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Atmospheric Measurement Techniques An interactive open-access journal of the European Geosciences Union
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Discussion papers
https://doi.org/10.5194/amt-2018-413
© Author(s) 2018. This work is distributed under
the Creative Commons Attribution 4.0 License.
https://doi.org/10.5194/amt-2018-413
© Author(s) 2018. This work is distributed under
the Creative Commons Attribution 4.0 License.

Research article 17 Dec 2018

Research article | 17 Dec 2018

Review status
This discussion paper is a preprint. A revision of this manuscript was accepted for the journal Atmospheric Measurement Techniques (AMT) and is expected to appear here in due course.

A novel approach to calibrating a photo-acoustic absorption spectrometer using polydisperse absorbing aerosol

Katie Foster, Rudra Pokhrel, Matthew Burkhart, and Shane Murphy Katie Foster et al.
  • Atmospheric Science, University of Wyoming, Laramie, 82071, USA

Abstract. A new technique for calibrating photo-acoustic aerosol absorption spectrometers with multiple laser passes in the acoustic cavity (multi-pass PAS) has been developed utilizing polydisperse, highly-absorbing, aerosol. This is the first calibration technique for multi-pass PAS instruments that utilizes particles instead of reactive gases and does not require knowledge of the exact size or refractive index of the absorbing aerosol. In this new method, highly-absorbing materials are aerosolized into a polydisperse distribution and measured simultaneously with a multi-pass PAS and a cavity attenuated phase shift particulate matter single scattering albedo (CAPS PMSSA, Aerodyne Inc.) instrument. The CAPS PMSSA measures the bulk absorption coefficient through the subtraction of the scattering coefficient from the extinction coefficient. While this approach can have significant errors in ambient aerosol, the accuracy and precision of the CAPS PMSSA are high when the measured aerosol has a low SSA and particles are less than 300 nm in size where truncation errors are small. To confirm the precision and accuracy of this approach, a range of aerosol concentrations were sent to the multi-pass PAS and CAPS PMSSA instruments using three different absorbing substances: Aquadag, Regal Black, and Nigrosin. Six repetitions with each of the three substances produced stable calibrations, with the standard deviation of the measurements being less than 2 % at 660 nm and less than 5 % at 405 nm for all substances. Calibrations were also consistent across the different calibration substances (standard deviation of 2 % at 660 nm and 10 % at 405 nm) except for Nigrosin at 405 nm. The accuracy of the calibration approach is dependent on the single scattering albedo (SSA) of the calibration substance, but is roughly 6 % for the calibration substances used here, which all have an SSA near 0.4. This calibration technique is easily deployed to the field as it involves no toxic or reactive gases and it does not require generation of a monodisperse aerosol. Advantages to this particle-based calibration technique versus techniques based on ozone or nitrogen dioxide absorption include no reactive losses or impact from carrier gases, and the broad absorption characteristics of the particles which eliminate potentially significant errors in calibration with small errors in the peak wavelength of the laser light.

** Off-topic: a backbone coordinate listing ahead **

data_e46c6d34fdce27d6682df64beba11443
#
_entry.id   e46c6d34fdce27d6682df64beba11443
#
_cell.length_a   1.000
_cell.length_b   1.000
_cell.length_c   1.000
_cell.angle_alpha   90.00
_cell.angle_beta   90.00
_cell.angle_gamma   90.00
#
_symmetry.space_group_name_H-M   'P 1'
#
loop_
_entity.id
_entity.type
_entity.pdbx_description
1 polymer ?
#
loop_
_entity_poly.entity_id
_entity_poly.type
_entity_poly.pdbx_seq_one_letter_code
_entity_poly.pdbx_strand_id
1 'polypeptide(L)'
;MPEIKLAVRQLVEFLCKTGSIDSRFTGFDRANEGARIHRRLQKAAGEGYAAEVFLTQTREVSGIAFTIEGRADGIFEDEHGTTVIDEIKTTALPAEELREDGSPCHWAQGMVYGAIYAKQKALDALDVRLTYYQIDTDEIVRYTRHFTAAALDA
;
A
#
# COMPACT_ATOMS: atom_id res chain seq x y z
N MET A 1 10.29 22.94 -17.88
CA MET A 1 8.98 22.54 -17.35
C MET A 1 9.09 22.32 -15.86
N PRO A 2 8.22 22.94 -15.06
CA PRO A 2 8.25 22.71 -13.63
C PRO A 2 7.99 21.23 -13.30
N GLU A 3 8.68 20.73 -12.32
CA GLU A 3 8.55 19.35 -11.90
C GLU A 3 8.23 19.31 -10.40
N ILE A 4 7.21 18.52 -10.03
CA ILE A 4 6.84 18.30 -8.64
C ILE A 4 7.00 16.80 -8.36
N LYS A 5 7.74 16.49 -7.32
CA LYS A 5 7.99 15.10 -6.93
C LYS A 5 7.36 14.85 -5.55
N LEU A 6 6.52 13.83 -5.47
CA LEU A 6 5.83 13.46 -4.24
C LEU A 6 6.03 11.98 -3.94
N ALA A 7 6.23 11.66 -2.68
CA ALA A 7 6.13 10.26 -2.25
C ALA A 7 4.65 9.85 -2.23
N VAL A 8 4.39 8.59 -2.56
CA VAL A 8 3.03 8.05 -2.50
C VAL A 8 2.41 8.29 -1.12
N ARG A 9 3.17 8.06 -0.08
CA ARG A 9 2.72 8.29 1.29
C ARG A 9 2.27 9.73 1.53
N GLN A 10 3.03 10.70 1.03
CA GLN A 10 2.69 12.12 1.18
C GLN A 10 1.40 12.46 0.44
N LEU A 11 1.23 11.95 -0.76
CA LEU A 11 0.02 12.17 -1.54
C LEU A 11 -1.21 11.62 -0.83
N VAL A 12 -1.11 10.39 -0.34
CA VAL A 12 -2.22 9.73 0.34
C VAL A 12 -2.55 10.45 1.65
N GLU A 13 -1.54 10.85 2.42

Katie Foster et al.
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Status: closed
Status: closed
AC: Author comment | RC: Referee comment | SC: Short comment | EC: Editor comment
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Katie Foster et al.
Katie Foster et al.
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Short summary
Optical properties of absorbing aerosol significantly impact global climate. Photoacoustic absorption spectrometers (PAS) have emerged as a popular technique for measuring aerosol absorption. There are no particle-based calibration methods for PAS instruments. We present a calibration approach utilizing polydisperse particles and a cavity attenuation phase shift instrument. This technique does not rely on specific substances with known refractive indices and is easily deployable in the field.
Optical properties of absorbing aerosol significantly impact global climate. Photoacoustic...
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